Entering the whirlwind of hurricane season

The middle of last week we received an e-mail from an extended family member to the effect: How do you prepare for a storm such as the ones predicted? For me, I think I would move to (the writer’s) state. I guess the media had blasted news of our weather watches and worries over a mainland channel.

My husband wrote back politely that our modest home has survived two hurricanes to date – ‘Iwa in 1982, and ‘Iniki in 1992 — even with some difficult damage that occurred during ‘Iniki (roof peeling off, cascades of water through ceilings, some wall shifting and a large puka, or hole, where the main beam of the shattered A-frame next door speared our carport, a juddering pillar of hell, as if tossed by a giant, destructive hand. (Of course, those last weren’t his actual words; however, he got the idea across.)) He ended by saying that there are far more positive reasons for remaining a resident of Hawaii, than negative ones.

Even so, the natives and malihinis, or newcomers, were definitely restless as the weather reports continued to flow toward us. Those of us who survived Hurricane ‘Iniki, and remember the grinding toil and expense, both actual and emotional, of the recovery period, particularly so.

It’s hard for me to describe Sept. 11, 1992, in a passive way. I get involved in frightening memories, even this long after (24 years), and out come the metaphors and descriptively hammered words. And I’m sure I’m not alone.

Hours before I became aware of the questioning e-mail, I’d heard a friend speak of a call from her college son in Hilo, reporting in: The rains had begun. She had a noticeable frown, and I well understood her worry as Hurricane Madeline came in for landing.

It was well before the news showed us clips of the Hilo flooding and weather maps that assured that the worst electric activity within the center was to the east of the deluge and winds hitting Hawaii island. A short time after this weather reminder while attending to business in Kapaa town, I was told by a young clerk that she’d be out of there if a hurricane came, either up to the Homesteads area where she’d offer refuge to a friend living too close to sea level, or maybe they’d both take up the offer of another friend and head for Kalaheo to wait out the storm together, if it came.

There’s something to be said for numbers during emergencies–the communal bolstering (as in “Together we stand; divided, we fall.”); the pooling of resources, skills and creative ideas, as well as actual physical strength, if needed; and the first release of tension and frustration to well-attuned, listening ears. As in bomb shelters and trenches during old-style war. As in refugee camps.

While my husband and I stayed within our home during ‘Iniki, it happened that his son was here on a visit. My son and his ex-wife, both teachers, housed several teacher friends who lived in less substantial housing and experienced all of the above.

At one point, they took in a neighbor and his aged mother who, sadly, released her own life as the storm died down–possibly hurried along from the extreme stress and tension in the air. But along with that, the comfort and caring in the group in the presence of devastation and death is what my son in years since has remarked that he remembers most.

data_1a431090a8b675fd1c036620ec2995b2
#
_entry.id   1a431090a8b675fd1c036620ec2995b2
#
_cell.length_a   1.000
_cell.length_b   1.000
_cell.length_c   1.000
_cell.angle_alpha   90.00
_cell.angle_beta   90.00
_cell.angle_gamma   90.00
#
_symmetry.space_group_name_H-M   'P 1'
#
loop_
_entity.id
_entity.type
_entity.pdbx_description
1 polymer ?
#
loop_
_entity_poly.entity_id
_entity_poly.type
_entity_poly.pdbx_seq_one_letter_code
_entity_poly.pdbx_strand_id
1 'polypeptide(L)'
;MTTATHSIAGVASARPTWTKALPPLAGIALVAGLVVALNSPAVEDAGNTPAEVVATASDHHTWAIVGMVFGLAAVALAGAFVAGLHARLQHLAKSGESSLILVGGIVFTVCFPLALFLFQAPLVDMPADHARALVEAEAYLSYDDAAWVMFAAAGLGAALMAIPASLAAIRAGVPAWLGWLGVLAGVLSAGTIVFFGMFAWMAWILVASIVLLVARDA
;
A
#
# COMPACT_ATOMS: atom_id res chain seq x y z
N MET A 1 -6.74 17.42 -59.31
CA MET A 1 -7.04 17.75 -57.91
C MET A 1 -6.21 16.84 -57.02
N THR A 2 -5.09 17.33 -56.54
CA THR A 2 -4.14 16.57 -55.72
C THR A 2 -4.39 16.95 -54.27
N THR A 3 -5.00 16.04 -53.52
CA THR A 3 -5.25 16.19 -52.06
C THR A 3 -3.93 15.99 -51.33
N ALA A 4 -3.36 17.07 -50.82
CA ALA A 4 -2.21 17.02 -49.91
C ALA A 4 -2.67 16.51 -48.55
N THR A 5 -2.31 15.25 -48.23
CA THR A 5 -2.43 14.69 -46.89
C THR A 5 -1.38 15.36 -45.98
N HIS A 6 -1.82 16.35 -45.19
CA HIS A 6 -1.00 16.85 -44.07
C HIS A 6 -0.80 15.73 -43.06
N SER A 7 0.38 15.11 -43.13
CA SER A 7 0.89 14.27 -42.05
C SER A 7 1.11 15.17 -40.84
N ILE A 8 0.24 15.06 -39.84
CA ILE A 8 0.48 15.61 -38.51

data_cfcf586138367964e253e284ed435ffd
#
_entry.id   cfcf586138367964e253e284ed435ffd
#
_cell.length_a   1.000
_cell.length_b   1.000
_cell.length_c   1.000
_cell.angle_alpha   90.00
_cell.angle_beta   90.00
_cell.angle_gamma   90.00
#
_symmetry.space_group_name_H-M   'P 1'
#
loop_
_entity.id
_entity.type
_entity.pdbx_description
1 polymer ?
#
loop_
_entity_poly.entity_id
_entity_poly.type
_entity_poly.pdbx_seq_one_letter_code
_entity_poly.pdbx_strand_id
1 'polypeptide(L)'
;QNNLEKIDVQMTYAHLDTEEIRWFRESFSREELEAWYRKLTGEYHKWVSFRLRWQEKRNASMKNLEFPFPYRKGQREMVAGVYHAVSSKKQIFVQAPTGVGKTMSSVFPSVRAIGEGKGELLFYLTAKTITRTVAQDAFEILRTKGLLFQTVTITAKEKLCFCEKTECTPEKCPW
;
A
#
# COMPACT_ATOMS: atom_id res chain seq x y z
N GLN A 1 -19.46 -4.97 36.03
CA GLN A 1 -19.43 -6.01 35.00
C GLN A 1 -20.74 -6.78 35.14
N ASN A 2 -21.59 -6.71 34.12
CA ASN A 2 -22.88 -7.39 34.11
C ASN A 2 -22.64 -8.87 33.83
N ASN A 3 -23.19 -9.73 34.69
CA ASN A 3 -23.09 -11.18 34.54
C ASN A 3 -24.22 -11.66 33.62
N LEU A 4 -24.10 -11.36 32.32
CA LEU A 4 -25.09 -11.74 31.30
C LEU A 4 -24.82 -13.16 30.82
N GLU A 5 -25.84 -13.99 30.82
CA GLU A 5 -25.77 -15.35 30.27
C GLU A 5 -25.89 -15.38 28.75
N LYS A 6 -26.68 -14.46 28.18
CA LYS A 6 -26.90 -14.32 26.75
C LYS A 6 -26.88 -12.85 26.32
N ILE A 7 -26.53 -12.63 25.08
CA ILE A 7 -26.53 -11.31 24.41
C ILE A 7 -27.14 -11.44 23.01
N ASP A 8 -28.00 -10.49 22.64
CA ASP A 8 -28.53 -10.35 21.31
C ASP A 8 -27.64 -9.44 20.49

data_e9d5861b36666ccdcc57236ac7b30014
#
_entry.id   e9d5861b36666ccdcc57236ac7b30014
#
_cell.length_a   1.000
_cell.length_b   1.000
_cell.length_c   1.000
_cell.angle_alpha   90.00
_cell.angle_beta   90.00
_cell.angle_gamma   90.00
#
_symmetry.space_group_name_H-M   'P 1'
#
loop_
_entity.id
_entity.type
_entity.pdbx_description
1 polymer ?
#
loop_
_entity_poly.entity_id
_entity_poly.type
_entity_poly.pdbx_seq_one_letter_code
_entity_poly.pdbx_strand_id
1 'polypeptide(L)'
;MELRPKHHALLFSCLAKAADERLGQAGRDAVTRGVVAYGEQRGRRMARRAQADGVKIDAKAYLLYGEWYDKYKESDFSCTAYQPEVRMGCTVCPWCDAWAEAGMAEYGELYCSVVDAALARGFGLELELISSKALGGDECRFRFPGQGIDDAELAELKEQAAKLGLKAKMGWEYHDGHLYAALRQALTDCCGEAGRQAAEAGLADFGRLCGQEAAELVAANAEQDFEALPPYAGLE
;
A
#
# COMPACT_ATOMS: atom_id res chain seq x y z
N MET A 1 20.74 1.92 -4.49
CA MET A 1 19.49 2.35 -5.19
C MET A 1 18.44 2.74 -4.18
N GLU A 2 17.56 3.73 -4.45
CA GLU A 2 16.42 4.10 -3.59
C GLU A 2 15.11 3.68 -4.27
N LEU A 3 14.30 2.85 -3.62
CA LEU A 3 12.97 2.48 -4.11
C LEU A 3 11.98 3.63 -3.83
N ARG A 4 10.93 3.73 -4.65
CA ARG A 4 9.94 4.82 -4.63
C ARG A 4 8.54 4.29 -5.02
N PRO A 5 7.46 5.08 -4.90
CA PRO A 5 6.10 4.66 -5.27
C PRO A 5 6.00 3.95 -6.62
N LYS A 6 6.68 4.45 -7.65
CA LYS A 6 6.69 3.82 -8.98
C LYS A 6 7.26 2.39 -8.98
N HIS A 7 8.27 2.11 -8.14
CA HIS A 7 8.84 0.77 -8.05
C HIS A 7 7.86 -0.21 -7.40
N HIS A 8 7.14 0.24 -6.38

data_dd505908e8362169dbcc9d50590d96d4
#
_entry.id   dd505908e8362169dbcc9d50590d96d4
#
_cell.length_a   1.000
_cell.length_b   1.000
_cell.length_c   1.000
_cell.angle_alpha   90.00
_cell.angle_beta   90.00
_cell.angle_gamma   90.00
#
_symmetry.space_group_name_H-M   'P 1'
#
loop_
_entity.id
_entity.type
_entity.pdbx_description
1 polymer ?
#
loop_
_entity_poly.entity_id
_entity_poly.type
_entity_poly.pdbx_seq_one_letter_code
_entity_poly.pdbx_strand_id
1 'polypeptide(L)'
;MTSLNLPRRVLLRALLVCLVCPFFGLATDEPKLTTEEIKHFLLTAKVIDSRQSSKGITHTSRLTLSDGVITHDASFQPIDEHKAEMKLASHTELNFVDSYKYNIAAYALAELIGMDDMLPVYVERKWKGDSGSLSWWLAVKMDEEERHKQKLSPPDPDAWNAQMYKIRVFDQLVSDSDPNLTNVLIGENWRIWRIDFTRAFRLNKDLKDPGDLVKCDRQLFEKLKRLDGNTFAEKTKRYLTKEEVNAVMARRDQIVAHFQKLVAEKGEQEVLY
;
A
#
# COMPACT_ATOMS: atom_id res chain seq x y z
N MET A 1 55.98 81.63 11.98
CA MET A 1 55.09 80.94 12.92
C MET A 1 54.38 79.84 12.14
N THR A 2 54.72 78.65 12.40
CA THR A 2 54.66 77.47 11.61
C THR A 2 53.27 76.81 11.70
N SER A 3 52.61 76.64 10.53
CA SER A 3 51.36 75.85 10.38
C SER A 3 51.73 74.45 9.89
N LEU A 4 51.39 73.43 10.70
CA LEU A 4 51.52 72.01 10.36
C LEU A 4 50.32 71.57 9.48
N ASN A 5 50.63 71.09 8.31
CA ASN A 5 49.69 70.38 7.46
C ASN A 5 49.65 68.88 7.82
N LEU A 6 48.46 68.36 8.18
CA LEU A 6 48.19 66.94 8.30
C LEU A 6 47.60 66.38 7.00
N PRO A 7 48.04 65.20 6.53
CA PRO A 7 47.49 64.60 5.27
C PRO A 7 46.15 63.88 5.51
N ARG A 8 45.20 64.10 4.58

Along with pre-storm “battening down the hatches,” checking if the generator still works, filling up the gas tank and purchasing gas cooker canisters or charcoal, making sure plenty of water for drinking and flushing is on hand, plus first aid supplies and plastic sheeting, and stocking the pantry, remembering pet food, if needed, perhaps it would be good to make a safety-net neighbor plan.

Writing down these thoughts now before this column’s deadline is spurring me to follow through on that idea which is still hanging as we keep our fingers crossed about the threat of Lester.

I did, however, stock up extra canned goods and a Ramen special at the Kapaa Big Save. No use filling the freezer or the vegetable crisper or fruit bowl. I remember burying so much meat and produce we couldn’t keep cool, frozen, and safely edible after we lost power in 1992.

My guess is that all those earth-composted goodies dug into holes around our tangerine tree roots have made that tree the producing wonder that it is —yes, even after 24 years. It is loaded as I approach the save-and-send clicks, a wonder of “green flash” immature tangerines that may come to term for Christmas and New Year’s, give or take a new hurricane.

As for this Green Flash, it will be reaching you IF the storm bypasses us, IF the internet doesn’t get interrupted, IF the newspapers can be flown back to The Garden Island after being printed on the Honolulu presses, and IF the Kauai roads are not a mish-mash of building wreckage, downed trees and electric lines so the carriers can make those subscription deliveries.

Last errant thought: Now the cockroaches in those volcano seismic measurement labs can relax their antennae. I hope I hope – no, I should make that more inclusive, Dear Readers: We hope, we hope and pray!


Dawn Fraser Kawahara, author and poet, made her home on Kauai over, 30 years ago. She and her husband, a retired biology teacher, live quietly with books, music and birds in Wailua homesteads. The writer’s books may be found in local outlets and on Amazon.


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